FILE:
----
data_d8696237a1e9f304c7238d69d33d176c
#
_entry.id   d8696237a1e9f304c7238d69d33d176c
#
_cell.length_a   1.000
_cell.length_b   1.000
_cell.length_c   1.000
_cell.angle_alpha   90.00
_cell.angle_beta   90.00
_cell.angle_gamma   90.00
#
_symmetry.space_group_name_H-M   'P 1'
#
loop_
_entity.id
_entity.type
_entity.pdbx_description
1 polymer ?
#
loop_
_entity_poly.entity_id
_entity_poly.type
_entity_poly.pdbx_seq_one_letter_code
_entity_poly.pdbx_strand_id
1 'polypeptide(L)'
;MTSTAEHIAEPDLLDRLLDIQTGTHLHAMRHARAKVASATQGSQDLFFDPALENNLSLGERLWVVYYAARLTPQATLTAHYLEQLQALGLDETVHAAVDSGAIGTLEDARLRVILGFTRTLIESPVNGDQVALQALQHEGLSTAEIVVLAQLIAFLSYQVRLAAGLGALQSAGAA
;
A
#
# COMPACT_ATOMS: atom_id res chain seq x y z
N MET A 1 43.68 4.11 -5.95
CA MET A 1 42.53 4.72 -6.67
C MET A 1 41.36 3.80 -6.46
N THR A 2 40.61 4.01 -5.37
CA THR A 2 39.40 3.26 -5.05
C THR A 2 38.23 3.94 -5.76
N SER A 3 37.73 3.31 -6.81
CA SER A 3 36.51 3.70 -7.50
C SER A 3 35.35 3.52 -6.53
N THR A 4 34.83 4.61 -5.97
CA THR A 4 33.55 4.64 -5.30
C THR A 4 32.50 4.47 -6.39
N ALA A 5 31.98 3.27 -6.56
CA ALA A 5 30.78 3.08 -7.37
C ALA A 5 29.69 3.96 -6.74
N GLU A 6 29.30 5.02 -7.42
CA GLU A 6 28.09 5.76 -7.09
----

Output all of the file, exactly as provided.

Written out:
data_d8696237a1e9f304c7238d69d33d176c
#
_entry.id   d8696237a1e9f304c7238d69d33d176c
#
_cell.length_a   1.000
_cell.length_b   1.000
_cell.length_c   1.000
_cell.angle_alpha   90.00
_cell.angle_beta   90.00
_cell.angle_gamma   90.00
#
_symmetry.space_group_name_H-M   'P 1'
#
loop_
_entity.id
_entity.type
_entity.pdbx_description
1 polymer ?
#
loop_
_entity_poly.entity_id
_entity_poly.type
_entity_poly.pdbx_seq_one_letter_code
_entity_poly.pdbx_strand_id
1 'polypeptide(L)'
;MTSTAEHIAEPDLLDRLLDIQTGTHLHAMRHARAKVASATQGSQDLFFDPALENNLSLGERLWVVYYAARLTPQATLTAHYLEQLQALGLDETVHAAVDSGAIGTLEDARLRVILGFTRTLIESPVNGDQVALQALQHEGLSTAEIVVLAQLIAFLSYQVRLAAGLGALQSAGAA
;
A
#
# COMPACT_ATOMS: atom_id res chain seq x y z
N MET A 1 43.68 4.11 -5.95
CA MET A 1 42.53 4.72 -6.67
C MET A 1 41.36 3.80 -6.46
N THR A 2 40.61 4.01 -5.37
CA THR A 2 39.40 3.26 -5.05
C THR A 2 38.23 3.94 -5.76
N SER A 3 37.73 3.31 -6.81
CA SER A 3 36.51 3.70 -7.50
C SER A 3 35.35 3.52 -6.53
N THR A 4 34.83 4.61 -5.97
CA THR A 4 33.55 4.64 -5.30
C THR A 4 32.50 4.47 -6.39
N ALA A 5 31.98 3.27 -6.56
CA ALA A 5 30.78 3.08 -7.37
C ALA A 5 29.69 3.96 -6.74
N GLU A 6 29.30 5.02 -7.42
CA GLU A 6 28.09 5.76 -7.09